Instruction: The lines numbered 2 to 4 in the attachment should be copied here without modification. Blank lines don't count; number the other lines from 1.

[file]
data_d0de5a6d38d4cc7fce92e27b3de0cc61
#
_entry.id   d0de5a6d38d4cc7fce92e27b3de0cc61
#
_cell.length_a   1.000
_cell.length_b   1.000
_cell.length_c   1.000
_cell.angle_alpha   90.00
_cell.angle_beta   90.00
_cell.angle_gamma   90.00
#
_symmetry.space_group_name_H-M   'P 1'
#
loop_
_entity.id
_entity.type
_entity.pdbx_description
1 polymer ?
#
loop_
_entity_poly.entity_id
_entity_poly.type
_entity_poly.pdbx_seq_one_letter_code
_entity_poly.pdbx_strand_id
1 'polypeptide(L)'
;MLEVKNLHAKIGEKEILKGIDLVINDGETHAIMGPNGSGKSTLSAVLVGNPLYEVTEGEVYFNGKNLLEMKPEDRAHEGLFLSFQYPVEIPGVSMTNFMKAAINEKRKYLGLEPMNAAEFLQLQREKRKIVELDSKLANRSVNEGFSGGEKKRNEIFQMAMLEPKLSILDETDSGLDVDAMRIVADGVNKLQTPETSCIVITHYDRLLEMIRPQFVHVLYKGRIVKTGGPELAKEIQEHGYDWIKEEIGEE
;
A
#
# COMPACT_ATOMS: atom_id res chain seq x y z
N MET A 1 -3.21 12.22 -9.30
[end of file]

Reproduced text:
#
_entry.id   d0de5a6d38d4cc7fce92e27b3de0cc61
#